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Where in the world is Sheryl?

Subject: #1 Greetings from Beijing
Date: August 23, 2007 9:12:33 AM PDT


I write this from my $30 hotel room near the main train station. It even has its own computer in the room - you can't beat that. Having just arrived (it's 11 pm right now) via airport bus, i won't say more about Beijing at the moment except it appears to have grown since i was here 8 years ago.

For those of you who don't know, i'm en route to North Korea and Bhutan, with short stopovers in Tokyo, Beijing & Bangkok.

I had a whirlwind night and day in hot, humid, slightly drizzly Tokyo. My main reason for stopping over was to visit the Tsukijii fish market, probably the largest in the world. It's where most of the big tuna caught around the world come to be sold as well as all types of fish and sea creatures from everywhere. I was at the market by 5:30 am, as early as the first metro could get me there.

The huge market complex was a beehive of activity. The early morning tuna auctions were what drew me there as the sun was rising. There were huge roomfuls of flash-frozen (solid) tunas lining the floor waiting to be auctioned off. There's a flap the size of a hockey near the tail that potential buyers use to assess the quality of the fist. After they're purchased, either individually or in lots, the fish are dragged across the floor by a men wielding fish hooks. There are also fresh tuna, which are packed in wooden crates or large styrofoam coolers with ice for shipment. It was fascinating to watch.

There is also a huge convention center size room with people selling every type of sea creature imaginable (squid, octopus, eel, giant clams, spiny urchins, etc.). Some of them are cutting up frozen tuna with table saws or fresh tuna with huge knives. These and other seafood will be sold to distributors and restaurant owners locally and for other Japanese markets. It seems like everyone takes pride in their work. I watched several men (women are mostly cashiers) "lovingly" wash their tunas before cutting them up. The aisles are narrow and there's a lot of activity. One of the dangers is the funny looking motorized carts that zip around the larger aisles. They're wooden flatbeds on wheels powered by what looks like a cylindrical shop-vac that sits in front. The driver stands behind it and controls it with a steering wheel placed atop the cylinder with a hand-brake. They're very good at squeezing through the narrow spaces and avoiding people.

Outside the market are shops and restaurants, mainly for the workers. Of course i had sushi. I had been practicing to say to the sushi chef "omakasay," which means "whatever you recommend." It worked and i got a nice variety of fish that tasted a tiny bit fresher than home. It cost about the same too. All in all, the fish market exceeded my expectations.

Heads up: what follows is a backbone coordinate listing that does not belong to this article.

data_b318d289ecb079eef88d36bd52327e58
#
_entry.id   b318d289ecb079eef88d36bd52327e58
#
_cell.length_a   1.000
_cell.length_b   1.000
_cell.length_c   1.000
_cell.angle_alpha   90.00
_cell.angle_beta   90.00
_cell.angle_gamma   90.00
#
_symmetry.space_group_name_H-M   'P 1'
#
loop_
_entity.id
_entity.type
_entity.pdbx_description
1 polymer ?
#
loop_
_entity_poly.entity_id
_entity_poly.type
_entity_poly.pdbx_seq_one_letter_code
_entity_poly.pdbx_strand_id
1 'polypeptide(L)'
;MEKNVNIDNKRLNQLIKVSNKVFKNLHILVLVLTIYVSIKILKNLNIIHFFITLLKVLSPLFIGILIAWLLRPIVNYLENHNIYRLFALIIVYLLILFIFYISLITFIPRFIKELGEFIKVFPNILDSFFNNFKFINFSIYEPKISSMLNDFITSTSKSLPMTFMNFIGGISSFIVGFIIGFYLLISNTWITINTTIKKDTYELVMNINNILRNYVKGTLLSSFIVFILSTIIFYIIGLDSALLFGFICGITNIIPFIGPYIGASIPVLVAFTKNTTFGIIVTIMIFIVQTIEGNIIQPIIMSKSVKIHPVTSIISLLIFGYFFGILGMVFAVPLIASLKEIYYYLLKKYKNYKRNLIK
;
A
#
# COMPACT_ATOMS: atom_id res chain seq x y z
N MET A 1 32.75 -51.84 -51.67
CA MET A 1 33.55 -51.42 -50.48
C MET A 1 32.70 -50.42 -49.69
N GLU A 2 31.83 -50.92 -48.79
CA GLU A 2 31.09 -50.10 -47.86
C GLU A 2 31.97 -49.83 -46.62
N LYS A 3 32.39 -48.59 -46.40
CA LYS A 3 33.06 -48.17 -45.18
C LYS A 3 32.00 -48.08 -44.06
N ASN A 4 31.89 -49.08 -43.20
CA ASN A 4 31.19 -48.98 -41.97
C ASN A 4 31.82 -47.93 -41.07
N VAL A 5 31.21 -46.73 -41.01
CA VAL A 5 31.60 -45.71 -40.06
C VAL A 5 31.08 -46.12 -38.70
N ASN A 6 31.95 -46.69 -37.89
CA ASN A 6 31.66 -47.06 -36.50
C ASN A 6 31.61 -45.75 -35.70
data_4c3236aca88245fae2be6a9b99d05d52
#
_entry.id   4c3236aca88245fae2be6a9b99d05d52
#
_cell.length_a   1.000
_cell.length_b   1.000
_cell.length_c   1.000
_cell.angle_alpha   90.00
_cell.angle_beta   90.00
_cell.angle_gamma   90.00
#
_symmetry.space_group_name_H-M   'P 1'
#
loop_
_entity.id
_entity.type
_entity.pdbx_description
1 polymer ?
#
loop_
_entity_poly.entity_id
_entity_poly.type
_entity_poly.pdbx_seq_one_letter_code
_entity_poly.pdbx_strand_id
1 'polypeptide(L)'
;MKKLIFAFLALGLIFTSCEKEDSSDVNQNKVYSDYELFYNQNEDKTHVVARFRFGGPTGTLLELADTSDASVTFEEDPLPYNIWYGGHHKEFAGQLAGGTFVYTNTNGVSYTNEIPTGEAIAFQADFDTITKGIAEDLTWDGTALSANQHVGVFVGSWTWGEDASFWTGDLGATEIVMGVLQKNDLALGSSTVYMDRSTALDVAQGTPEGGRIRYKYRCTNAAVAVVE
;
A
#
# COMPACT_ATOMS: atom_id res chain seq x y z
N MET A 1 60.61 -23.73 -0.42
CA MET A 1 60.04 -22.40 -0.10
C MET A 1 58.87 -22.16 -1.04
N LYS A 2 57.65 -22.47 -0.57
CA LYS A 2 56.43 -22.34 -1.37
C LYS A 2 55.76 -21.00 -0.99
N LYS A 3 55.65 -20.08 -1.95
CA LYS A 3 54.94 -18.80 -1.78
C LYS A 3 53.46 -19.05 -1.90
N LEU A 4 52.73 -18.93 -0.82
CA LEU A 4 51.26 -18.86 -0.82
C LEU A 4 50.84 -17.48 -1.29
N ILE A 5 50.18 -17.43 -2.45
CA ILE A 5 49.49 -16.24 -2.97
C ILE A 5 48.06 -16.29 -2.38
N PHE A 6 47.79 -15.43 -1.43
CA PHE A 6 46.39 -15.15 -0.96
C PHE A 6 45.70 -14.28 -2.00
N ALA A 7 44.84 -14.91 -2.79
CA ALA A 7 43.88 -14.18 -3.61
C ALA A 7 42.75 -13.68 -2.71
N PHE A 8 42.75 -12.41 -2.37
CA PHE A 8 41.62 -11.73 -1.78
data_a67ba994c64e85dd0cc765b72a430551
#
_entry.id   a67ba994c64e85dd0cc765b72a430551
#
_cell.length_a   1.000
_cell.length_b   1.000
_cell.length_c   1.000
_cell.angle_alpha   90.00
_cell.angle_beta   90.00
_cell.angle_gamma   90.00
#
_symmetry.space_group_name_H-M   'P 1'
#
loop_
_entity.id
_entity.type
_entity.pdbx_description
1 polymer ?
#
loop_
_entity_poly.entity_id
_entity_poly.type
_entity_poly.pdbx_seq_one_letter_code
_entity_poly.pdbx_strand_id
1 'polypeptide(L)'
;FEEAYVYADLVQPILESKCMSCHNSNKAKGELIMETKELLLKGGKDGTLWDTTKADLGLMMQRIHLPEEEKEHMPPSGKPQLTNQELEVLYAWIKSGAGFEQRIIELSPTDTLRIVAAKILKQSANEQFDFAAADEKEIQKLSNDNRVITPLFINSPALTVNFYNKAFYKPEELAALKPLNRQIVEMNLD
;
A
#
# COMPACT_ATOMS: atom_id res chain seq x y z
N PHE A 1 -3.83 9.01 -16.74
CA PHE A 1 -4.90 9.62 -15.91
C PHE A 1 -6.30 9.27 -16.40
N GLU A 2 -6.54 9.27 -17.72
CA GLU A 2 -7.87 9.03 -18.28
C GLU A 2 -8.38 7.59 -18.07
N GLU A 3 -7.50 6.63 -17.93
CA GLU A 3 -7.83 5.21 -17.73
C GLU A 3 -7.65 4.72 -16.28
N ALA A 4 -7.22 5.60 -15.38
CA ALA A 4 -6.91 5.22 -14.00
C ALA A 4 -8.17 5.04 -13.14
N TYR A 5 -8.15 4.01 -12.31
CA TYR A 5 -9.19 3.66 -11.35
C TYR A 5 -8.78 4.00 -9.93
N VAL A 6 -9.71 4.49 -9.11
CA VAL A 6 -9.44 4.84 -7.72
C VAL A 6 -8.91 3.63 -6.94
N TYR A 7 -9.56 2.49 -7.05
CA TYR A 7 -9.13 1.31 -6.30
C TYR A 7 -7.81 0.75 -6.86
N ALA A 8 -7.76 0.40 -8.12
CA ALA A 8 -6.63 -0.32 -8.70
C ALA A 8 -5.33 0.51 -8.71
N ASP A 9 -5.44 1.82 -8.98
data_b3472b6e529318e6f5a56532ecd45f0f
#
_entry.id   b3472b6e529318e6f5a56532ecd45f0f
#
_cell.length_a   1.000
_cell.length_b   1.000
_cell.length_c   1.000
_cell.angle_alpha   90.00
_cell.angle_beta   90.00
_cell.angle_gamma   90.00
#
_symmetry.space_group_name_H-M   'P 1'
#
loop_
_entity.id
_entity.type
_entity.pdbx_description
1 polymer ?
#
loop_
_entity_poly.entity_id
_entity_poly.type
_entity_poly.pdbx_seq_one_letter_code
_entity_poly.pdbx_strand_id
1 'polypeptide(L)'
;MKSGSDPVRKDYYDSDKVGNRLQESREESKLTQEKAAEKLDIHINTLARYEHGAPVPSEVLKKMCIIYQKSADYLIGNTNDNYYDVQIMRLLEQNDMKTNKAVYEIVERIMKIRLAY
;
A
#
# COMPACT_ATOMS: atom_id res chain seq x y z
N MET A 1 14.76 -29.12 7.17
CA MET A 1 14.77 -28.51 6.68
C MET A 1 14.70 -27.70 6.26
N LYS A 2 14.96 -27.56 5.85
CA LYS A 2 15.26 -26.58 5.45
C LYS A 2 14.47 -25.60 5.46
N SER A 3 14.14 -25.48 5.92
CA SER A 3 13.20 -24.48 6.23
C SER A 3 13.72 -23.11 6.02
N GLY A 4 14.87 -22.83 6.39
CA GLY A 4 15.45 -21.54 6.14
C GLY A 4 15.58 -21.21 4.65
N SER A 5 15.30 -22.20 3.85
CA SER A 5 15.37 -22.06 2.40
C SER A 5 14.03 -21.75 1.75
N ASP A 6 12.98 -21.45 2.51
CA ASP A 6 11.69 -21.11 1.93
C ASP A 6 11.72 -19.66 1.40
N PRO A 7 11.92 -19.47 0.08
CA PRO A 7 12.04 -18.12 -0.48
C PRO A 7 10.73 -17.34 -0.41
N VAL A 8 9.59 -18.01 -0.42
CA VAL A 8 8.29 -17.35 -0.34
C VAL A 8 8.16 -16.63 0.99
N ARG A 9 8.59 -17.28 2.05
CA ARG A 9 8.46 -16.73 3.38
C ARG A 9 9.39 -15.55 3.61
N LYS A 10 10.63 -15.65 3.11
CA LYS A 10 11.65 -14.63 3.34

After wandering around the market for about 3 hours, i walked to the Ginza area, which is the fancy shopping street. It's the image you see in films of night time downtown Tokyo with the large Jumbotron-type signs on the buildings. It was pretty dead at that time of day but i could imagine it in the evening or even later in the day when the wealthy come to shop at the designer stores.

Next i took the subway north to Yanaka, a traditional part of town. The subway is very efficient, clean, and easy to use; signs are in Japanese and English and they announce the stops as you approach as well as flashing them on a ticker inside the train cars. I believe there are several systems or lines and they're privately owned.

I wandered around Yanaka for several hours, taking advantage of the shrines to sit down and relax. There are NO benches anywhere as far as i could tell except in the shrines. Hard to find a garbage can too, but when you do, they're recycling bins for paper, plastic, & waste. Anyway, I had a delicious lunch at a mom & pop sushi eatery. A set price for a large bowl with rice on the bottom and about 12 kinds of fish (squid, abalone, octopus, tuna, eel, roe,etc.) There was also a small bowl of miso with floating shrimp heads - eyeballs & tentacles (you squeeze out the innards and eat them) and two different types of pickled vegetables. Many of the restaurants have picture signs outside with the prices marked. It's easy to figure out where to eat if you see a picture of something that looks good, especially if you can't read Japanese. The pictures are very realistic and plastic representations are popular too.

Then it was back to the airport by train, about a 70-minute ride. I flew JAL (Japan Airlines) to Beijing. As i've always said, the US carriers can't hold a candle to the international ones. The food is great (they actually feed you) and the service is pleasant.

I'll be here in Beijing tomorrow (well, it's already today) before heading for North Korea on Saturday morning.



Sheryl Shapiro is a freelance writer and photographer based in Boulder, CO.